Reviewed on Tuesday 7th July 2015
War. Power. Death. For centuries, women have suffered with the consequences of these three things. Yet still we are looked on as weak and unsuited for such things. Ahead of a report to be released in 2016 about letting roles in the armed forces be 'determined by ability and not gender' Lazarus Theatre presents an all-female production of Henry V that looks at the role of women in the military.
This crew, this happy crew, this band of sisters... dominate the stage with power and energy that's a pre-requisite of any Shakespearean history play. The words of Henry V are particularly memorable, with so many encouraging pre-battle speeches.
Each woman wears a navy jumpsuit with her hair in a bun, except for Harry (Colette O'Rourke) whose hair begins down, then in a ponytail and then finally, in solidarity with her brothers, also in a bun.
The play is (mercifully) abridged, focusing on the war and the battles within them. This gives much stronger emphasis to the role of the military, but certain scenes could also have been cut to keep the audience gripped. The interval when it comes feels like the end of the production and it is only the lack of the Crispin's Day speech that informs the audience that perhaps there is still more to come. Splitting the piece into a 90-minute first act and a 30-minute second act is also an interesting choice.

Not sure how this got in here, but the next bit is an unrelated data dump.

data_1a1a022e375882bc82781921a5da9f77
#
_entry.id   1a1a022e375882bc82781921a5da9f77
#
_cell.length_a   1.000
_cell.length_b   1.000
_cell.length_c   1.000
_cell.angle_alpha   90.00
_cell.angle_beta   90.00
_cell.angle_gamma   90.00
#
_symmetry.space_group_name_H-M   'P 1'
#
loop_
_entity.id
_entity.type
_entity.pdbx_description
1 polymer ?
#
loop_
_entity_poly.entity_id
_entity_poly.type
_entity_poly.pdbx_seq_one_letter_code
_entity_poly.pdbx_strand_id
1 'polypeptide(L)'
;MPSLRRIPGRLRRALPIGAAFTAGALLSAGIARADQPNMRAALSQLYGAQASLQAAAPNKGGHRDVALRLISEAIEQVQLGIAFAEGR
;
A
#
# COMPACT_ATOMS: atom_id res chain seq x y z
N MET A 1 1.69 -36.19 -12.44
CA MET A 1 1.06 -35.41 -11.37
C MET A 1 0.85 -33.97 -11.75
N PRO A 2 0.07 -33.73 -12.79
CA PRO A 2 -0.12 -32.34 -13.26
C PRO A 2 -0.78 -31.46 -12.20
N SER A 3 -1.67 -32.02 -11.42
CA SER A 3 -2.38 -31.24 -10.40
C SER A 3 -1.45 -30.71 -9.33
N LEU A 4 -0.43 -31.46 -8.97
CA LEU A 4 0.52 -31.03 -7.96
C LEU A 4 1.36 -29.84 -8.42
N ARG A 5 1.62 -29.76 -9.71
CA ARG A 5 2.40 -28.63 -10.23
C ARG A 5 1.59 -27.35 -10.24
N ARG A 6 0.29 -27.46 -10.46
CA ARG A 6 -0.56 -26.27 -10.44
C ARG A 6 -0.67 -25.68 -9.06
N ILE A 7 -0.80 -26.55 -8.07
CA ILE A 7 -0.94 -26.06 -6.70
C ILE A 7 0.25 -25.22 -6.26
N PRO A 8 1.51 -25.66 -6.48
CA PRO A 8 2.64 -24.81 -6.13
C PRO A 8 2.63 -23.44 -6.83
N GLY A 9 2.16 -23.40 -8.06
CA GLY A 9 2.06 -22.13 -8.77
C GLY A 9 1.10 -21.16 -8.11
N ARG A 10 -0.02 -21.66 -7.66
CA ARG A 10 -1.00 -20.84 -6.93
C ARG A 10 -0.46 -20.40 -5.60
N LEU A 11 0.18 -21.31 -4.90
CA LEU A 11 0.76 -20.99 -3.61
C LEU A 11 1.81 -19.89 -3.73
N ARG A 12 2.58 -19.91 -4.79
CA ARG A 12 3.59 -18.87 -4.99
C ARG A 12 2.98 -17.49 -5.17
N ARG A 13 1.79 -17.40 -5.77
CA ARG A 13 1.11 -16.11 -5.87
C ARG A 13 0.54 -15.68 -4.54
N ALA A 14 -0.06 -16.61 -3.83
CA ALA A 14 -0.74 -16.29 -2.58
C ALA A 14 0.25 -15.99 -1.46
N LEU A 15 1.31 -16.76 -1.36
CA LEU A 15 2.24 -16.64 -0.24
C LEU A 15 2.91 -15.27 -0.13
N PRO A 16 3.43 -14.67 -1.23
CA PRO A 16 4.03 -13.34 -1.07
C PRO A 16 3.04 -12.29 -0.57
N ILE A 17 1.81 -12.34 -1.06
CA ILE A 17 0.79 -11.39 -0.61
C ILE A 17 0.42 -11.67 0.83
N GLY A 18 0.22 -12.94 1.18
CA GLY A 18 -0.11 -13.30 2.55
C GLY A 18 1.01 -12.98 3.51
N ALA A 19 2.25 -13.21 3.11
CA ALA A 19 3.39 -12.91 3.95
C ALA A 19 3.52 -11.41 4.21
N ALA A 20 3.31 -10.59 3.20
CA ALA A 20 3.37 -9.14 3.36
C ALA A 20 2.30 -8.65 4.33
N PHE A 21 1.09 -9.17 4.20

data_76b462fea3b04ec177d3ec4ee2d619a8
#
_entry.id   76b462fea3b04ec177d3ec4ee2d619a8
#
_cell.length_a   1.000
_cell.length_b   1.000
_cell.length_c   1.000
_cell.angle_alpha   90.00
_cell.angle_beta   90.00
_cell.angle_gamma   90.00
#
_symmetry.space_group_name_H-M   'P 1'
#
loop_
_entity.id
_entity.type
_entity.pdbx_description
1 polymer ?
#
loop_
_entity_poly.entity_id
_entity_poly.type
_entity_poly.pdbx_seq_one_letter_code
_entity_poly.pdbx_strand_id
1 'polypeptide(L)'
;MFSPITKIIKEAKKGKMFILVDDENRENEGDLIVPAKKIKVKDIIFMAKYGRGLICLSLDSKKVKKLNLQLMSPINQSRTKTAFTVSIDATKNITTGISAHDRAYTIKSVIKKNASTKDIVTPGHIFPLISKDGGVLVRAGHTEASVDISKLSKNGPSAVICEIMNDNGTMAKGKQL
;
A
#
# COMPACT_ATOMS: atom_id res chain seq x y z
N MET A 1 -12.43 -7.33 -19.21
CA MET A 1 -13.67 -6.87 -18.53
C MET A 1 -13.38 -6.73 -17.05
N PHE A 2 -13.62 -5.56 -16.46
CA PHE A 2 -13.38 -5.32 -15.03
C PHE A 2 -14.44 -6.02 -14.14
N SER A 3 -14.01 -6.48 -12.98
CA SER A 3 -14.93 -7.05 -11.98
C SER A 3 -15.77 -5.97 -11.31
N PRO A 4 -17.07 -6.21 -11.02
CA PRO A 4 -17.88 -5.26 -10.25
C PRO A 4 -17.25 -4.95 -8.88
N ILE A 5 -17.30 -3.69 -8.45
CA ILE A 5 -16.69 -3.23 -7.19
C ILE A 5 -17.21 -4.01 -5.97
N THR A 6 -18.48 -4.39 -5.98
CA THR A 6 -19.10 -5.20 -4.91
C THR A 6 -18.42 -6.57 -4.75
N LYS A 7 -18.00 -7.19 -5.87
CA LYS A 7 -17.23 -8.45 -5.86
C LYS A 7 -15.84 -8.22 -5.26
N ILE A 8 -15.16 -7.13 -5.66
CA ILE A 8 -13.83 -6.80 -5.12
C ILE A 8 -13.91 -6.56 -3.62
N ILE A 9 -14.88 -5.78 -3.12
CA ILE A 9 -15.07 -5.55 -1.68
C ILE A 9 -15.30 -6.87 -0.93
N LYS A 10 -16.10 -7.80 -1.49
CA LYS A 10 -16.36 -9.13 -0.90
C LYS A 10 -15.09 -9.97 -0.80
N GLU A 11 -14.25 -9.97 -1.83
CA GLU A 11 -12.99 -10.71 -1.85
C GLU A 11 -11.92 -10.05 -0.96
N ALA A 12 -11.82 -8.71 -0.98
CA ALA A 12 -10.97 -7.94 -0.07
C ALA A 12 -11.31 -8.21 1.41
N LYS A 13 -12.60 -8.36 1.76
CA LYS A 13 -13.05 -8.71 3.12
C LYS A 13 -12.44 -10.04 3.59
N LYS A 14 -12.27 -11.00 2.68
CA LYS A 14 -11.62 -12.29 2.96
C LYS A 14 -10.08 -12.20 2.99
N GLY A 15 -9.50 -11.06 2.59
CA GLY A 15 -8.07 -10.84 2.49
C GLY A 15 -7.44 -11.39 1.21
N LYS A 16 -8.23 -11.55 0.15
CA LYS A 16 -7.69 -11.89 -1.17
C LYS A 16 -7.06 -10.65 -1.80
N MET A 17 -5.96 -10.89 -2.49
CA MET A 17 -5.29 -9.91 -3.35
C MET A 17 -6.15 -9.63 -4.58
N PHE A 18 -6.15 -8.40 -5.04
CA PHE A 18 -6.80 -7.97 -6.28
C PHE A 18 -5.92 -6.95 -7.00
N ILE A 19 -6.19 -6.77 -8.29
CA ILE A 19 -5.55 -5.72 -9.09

The actors are strong and enthusiastic, despite some odd interpretations that provide slightly forced laughs from the audience. The Dauphin's messenger wears a clown mask, skipping on stage singing Frere Jacques; when he leaves he is met with a loud chorus of farewell.
Gender itself disappears from the play and the interactions between Fluellan and Harry especially are quite amusing.
The simple but effective staging keeps the audience attentive, as the cast stand, sit and crouch on and under chairs to depict certain moments. Yet this is a play of words and these words are delivered passionately from each member of the cast, with no weak orator among them.
It was powerful, passionate and a little bit bizarre, but could have been edited a little bit more to avoid an unnecessary second act.
Reviewed by Michaela Clement-Hayes
Henry V runs at the Union Theatre until 18th July 2015.
Please visit www.uniontheatre.biz for further information and tickets.